The vector derivative w.r.t X can be found with ease in tensor notation, no matter how involved is the function on X i.e., you don’t need to find the adjoint of anything, and geometric constraints can be added as lagrange multipliers (also in tensor notation). Then you can “throw” those jacobians and gradients to a black-box non-linear optimization algorithm such as LM and get the best approximation tensor which can be casted back to Clifford Algebra multivector.

So, provided the optimization problem is well posed, you formulate it in Geometric Algebra then you switch to tensor algebra temporarily to get Jacobian matrix and perform Gauss-Newton or whatever other optimization algorithm then you cast the resulting tensor back to a GA multivector. That is a very generic framework that “just works”. Of course the inconvinient is that it is slow (euclidean geometric algebra G^{n,0,0} needs tensors of size n^3) and naive tensor usage doesn’t scale beyond toy problems or proof of concept. You would need to exploit the particular function’s structure or symmetries in order to optimize your numerical algorithms. You also need to master (multi)linear algebra to use effectively the classic matrix optimization algorithms (there is no real “black box” algorithm outside the convex optimization). More important, you loose geometric intuition in all that process.

My 50 cents. Hope it helps.

I think the OP really wanted to emphasize a coordinate free eporoach here.

But I saw an interesting point, that tensor notation and manipulation, whether abstract index("coord free) or not, is intrinsically a " “graph” and thus a better way for handling complex transformations, unlike math notation with braces used in GA which is more akin to language sentances and can get messy with high order tensors, and it can apparently be rigorously proven, and I think it can clearly be seen in general relativity.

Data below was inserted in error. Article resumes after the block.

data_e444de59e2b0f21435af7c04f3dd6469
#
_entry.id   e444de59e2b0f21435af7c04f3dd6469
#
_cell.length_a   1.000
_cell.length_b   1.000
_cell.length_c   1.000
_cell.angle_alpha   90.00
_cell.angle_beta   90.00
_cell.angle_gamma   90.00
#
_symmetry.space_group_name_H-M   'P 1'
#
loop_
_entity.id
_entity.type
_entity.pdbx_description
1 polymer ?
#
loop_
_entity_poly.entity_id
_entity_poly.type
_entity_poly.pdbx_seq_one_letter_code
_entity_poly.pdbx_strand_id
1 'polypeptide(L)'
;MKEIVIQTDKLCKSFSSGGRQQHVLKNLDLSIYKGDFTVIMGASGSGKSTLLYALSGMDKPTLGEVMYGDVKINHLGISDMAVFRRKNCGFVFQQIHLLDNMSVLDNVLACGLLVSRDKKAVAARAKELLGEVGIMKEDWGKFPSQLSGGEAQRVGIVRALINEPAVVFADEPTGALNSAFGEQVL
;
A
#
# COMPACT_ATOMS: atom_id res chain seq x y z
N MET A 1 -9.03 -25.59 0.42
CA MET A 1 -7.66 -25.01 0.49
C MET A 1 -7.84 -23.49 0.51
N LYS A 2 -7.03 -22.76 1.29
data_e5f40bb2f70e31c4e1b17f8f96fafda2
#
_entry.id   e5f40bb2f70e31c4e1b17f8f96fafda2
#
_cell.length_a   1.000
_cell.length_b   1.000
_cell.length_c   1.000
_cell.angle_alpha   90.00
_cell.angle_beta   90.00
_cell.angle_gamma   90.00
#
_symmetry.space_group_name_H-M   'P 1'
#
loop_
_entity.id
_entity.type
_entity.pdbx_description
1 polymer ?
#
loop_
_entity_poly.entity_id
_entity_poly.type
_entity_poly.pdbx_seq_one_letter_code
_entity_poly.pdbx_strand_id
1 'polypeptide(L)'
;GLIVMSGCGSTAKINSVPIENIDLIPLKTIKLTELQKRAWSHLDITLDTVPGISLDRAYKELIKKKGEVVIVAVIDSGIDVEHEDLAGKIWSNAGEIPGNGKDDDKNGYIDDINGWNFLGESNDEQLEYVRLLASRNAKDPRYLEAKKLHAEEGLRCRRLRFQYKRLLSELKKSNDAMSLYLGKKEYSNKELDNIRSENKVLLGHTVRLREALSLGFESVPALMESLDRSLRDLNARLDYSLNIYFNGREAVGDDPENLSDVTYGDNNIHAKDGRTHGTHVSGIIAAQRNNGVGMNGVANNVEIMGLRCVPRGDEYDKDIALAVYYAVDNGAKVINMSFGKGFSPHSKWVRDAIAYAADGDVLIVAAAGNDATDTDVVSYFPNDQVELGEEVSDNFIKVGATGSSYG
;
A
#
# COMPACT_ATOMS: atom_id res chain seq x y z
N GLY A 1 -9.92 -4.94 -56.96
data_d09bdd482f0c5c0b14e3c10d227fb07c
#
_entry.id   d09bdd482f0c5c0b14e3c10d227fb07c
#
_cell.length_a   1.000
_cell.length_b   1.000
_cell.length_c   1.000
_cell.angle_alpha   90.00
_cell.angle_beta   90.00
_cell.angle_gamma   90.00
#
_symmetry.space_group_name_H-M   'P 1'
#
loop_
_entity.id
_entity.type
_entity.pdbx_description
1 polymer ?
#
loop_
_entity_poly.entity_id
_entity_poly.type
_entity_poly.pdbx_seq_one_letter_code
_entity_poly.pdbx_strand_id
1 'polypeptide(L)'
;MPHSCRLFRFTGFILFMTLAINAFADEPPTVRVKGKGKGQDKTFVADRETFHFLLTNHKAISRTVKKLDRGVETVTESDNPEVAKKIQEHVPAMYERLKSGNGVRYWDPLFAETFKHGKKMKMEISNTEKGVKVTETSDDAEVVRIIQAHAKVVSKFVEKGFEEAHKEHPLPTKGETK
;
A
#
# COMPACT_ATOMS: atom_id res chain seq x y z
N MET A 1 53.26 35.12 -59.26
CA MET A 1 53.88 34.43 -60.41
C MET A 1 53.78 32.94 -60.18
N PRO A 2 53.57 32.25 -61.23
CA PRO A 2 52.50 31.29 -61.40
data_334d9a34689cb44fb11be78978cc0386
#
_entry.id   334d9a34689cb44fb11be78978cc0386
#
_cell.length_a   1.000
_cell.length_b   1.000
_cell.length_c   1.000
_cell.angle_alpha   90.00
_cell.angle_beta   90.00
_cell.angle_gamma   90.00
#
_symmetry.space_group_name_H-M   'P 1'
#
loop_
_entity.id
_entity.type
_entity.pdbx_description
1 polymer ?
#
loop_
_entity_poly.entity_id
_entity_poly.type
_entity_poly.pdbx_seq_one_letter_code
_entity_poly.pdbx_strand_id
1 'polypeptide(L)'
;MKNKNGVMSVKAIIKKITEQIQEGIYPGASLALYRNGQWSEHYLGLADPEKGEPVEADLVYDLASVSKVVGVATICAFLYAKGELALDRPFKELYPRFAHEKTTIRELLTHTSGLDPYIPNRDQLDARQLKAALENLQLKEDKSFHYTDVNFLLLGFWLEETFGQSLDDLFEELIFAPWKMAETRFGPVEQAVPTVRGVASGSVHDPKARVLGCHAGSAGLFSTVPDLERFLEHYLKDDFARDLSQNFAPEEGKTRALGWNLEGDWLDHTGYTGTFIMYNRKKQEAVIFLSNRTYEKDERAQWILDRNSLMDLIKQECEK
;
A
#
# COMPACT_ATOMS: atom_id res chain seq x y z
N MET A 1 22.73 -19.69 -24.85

But then again the differential can push the functions and fields from the base to the tangent bundle, which can in theory be quite revealing, but still needs a lot of research.

Though this is a nice comment, as I am curious about the sinergy between TC and GA.

I think the best way to develop “nice” algorithms is to first study linear multivector multivector valued functions. But I wasn’t able to find any kind of documentation on that topic, either on geometric algebra or clifford algebra. I’ve tried Hestens’ book “Clifford algebra to geometric calculus” that has some things about multilinear functions but it doesn’t help to develop some sort of general theory for solving multilinear equations. What I’m basically looking for is a way to determine solutions to multilinear equations without the use of coordinates.